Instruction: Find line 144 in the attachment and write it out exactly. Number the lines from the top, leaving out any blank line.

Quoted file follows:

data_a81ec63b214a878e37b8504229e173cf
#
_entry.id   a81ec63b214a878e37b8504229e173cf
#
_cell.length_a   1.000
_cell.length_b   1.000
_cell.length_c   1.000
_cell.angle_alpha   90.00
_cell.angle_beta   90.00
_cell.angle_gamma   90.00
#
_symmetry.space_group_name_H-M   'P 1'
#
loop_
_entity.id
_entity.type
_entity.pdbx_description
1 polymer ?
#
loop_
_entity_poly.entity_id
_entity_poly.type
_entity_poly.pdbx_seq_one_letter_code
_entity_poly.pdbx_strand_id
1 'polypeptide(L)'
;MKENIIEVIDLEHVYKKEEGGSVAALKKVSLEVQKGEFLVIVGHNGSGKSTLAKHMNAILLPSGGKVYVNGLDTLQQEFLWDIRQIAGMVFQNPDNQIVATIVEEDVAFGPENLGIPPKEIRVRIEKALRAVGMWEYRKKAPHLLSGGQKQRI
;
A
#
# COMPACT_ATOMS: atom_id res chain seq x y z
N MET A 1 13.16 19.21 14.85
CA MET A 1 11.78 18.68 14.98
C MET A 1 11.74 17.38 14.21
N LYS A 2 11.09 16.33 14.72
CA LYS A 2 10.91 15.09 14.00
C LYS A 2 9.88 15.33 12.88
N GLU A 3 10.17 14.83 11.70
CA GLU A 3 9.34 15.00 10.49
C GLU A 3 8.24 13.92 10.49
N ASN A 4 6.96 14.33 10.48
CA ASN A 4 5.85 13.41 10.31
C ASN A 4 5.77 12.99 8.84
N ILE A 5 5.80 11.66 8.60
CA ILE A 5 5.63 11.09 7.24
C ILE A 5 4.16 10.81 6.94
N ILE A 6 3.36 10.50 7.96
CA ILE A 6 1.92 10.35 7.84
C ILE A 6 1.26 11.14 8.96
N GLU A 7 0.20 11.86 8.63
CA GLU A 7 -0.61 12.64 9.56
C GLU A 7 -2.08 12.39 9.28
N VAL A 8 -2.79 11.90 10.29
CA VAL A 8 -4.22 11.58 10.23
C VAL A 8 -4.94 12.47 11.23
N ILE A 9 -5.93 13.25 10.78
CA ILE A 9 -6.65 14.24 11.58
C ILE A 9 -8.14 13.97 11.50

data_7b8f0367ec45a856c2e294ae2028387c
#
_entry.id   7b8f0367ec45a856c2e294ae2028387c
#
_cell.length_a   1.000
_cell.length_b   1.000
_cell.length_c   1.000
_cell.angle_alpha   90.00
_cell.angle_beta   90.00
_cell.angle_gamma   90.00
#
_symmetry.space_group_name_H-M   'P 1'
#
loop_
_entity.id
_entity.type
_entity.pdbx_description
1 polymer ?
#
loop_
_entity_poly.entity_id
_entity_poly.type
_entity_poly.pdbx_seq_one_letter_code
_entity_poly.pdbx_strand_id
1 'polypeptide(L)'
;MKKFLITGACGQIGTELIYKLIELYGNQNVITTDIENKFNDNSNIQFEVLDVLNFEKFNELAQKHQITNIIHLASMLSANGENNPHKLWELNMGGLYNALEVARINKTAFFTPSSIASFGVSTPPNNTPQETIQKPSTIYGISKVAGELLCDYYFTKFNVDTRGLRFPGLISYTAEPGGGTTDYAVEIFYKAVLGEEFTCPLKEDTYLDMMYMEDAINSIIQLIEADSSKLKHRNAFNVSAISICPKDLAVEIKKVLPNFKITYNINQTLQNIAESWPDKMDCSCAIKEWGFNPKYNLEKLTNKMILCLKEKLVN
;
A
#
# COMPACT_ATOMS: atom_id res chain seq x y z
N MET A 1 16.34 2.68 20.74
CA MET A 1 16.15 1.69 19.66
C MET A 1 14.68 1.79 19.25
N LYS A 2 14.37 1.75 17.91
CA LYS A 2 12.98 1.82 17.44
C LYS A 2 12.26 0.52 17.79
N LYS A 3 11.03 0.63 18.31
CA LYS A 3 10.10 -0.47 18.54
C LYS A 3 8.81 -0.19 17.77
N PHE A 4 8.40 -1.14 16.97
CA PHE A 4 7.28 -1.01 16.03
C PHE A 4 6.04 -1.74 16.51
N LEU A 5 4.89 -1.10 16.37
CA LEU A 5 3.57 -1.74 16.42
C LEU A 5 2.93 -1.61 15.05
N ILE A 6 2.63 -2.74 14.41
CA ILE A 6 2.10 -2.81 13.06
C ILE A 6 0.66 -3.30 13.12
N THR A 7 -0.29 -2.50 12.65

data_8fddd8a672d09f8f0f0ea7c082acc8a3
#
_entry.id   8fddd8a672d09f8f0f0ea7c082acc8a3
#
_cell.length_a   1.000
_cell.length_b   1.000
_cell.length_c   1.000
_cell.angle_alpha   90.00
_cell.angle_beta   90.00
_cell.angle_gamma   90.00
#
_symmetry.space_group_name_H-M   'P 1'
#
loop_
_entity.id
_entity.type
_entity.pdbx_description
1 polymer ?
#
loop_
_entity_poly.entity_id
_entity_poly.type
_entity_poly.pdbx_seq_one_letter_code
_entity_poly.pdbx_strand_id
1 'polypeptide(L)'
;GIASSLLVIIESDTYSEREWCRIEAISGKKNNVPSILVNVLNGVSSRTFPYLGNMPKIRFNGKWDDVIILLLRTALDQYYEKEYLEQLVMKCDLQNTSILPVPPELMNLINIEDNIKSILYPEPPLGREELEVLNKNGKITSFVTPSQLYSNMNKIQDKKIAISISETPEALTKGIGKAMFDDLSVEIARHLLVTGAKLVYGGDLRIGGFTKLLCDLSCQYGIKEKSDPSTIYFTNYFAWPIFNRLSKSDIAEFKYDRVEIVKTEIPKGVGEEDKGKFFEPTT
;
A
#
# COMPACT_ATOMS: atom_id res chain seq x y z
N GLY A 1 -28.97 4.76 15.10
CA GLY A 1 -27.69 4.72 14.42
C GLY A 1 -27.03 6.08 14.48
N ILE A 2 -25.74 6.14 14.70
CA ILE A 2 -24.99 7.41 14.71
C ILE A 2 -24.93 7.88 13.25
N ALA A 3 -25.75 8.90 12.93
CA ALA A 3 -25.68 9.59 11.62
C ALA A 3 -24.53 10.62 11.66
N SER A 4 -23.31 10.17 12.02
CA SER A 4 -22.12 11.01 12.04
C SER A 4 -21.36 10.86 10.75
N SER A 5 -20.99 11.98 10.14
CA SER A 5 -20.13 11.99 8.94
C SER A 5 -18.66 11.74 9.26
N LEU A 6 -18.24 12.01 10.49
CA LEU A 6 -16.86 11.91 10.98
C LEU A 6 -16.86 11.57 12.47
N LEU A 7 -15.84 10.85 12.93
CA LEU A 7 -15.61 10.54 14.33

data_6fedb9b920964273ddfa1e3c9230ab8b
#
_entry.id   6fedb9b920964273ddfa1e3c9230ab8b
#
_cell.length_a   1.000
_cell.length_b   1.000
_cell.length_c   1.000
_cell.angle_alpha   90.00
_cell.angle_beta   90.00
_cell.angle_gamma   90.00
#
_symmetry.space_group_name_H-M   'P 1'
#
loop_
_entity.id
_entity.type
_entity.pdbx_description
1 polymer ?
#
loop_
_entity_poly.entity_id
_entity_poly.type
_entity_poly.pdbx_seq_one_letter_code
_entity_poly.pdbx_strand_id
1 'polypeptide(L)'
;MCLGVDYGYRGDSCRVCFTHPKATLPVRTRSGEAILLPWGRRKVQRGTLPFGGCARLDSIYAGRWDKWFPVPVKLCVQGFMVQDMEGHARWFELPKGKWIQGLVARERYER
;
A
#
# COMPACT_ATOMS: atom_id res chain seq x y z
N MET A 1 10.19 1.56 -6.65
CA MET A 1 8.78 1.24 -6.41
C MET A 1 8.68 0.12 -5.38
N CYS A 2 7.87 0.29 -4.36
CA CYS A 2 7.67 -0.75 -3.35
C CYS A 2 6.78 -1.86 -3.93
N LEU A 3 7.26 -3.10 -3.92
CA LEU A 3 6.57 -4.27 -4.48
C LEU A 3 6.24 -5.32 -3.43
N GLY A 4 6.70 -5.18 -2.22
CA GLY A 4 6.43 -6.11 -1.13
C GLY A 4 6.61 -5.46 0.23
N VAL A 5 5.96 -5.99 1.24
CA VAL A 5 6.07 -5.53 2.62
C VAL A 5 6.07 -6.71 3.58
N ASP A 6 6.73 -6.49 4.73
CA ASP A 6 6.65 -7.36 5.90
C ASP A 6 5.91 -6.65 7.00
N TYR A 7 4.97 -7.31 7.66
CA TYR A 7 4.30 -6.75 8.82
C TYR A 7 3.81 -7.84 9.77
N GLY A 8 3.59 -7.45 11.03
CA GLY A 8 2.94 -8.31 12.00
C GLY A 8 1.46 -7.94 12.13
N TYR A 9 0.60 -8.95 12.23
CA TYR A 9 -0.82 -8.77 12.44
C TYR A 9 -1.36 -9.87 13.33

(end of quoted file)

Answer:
CA ALA A 3 -25.68 9.59 11.62